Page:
‘Landmark’ Alzheimer’s study could lead to better diagnosis and treatment
For the first time, more than 40 genes have been linked to Alzheimer’s disease in a ‘landmark’ new study that could pave the way for better diagnosis and treatment.
Scientists from around the world, including the UK, have carried out the largest research project of its kind on the genomes of more than 100,000 people with Alzheimer’s disease.
The results suggest that the disease is caused by a multitude of different factors and provide new evidence for the role of a specific protein involved in inflammation.
The team hopes that in the future they will be able to determine what factors put people at risk for developing Alzheimer’s disease and develop therapies that better treat the disease.
Genetic testing could help identify those at risk
Genetic testing could also identify people most at risk of developing Alzheimer’s disease before their symptoms start to appear.
The study, published in Nature Genetics, identified 75 genes associated with an increased risk of developing Alzheimer’s disease, including 42 genes not previously implicated in the disease.
It also confirmed previous findings about beta-amyloid and tau proteins, which accumulate in and around nerve cells as Alzheimer’s disease progresses, and revealed that inflammation and the immune system play a role in disease.
A group of 111,326 people with Alzheimer’s disease was compared to 677,663 healthy individuals to look for differences in their genetic makeup.
For the first time, the results showed that a specific biological signaling pathway involving TNF-alpha (a protein playing an important role in inflammation and the immune system) is involved in Alzheimer’s disease.
Research has also provided more evidence that dysfunction of microglia (immune cells in the brain responsible for eliminating toxic substances) contributes to disease progression.
Ongoing and upcoming studies will now look at genes and their involvement in brain cell death, which could lead to new treatments.
A genetic risk score was also created to determine the likelihood that patients with cognitive impairment will develop Alzheimer’s disease within three years of the onset of symptoms.
Professor Julie Williams, Center Director at Cardiff University’s UK Dementia Research Institute and co-author of the study, said: “This is a landmark study in the field of disease research. Alzheimer’s disease and the culmination of 30 years of work.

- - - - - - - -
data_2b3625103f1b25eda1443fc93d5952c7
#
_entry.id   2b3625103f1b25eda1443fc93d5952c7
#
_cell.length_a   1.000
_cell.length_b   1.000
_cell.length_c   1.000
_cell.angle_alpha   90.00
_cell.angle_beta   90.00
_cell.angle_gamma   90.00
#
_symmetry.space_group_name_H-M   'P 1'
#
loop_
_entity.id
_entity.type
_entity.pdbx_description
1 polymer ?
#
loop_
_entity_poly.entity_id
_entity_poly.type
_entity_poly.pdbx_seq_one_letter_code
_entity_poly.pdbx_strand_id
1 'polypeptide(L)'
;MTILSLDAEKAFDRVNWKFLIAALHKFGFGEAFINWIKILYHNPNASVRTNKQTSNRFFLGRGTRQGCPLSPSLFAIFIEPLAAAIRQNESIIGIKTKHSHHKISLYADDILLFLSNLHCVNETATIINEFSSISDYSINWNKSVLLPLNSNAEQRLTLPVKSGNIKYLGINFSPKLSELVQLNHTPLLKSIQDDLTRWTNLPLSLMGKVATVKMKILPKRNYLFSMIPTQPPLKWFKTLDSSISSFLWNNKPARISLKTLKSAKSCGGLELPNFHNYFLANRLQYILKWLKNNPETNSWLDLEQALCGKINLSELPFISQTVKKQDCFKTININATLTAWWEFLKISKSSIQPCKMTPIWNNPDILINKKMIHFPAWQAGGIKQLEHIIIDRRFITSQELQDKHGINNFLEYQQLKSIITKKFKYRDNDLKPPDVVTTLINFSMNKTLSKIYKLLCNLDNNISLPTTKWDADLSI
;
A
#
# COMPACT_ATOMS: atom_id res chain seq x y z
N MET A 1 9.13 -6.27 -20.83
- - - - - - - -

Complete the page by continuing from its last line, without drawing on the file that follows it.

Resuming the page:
“Genetics is helping us and will continue to help us identify specific disease mechanisms that we can target therapeutically.
“This work is a big step forward in our mission to understand Alzheimer’s disease and ultimately produce several treatments needed to delay or prevent the disease.
“The results confirm our growing knowledge that Alzheimer’s disease is an extremely complex disease, with multiple triggers, biological pathways and cell types involved in its development.
“Components of our immune system have a big role to play in disease development.
“For example, immune cells in the brain known as microglia are responsible for clearing away damaged tissue, but in some people they may be less effective, which could accelerate disease.
“Lifestyle factors such as smoking, exercise and diet influence our development of Alzheimer’s disease, and taking action to address them now is a positive way to reduce our own risk.
“However, 60-80% of disease risk is based on our genetics and so we must continue to search for biological causes and develop much-needed treatments for the millions of people affected around the world.”
Dr Rebecca Sims, principal investigator at Cardiff University and co-investigator of the UK Dementia Research Institute, and co-lead on the research, said: “This study more than doubles the number of identified genes influencing the risk of the most common form of Alzheimer’s disease.
“It provides exciting new targets for therapeutic intervention and advances our ability to develop algorithms to predict who will develop Alzheimer’s disease later in life.”
Eight countries, including the UK, the US and Australia, participated in the study.
Alzheimer’s disease is the most common cause of dementia and affects over 850,000 people in the UK alone.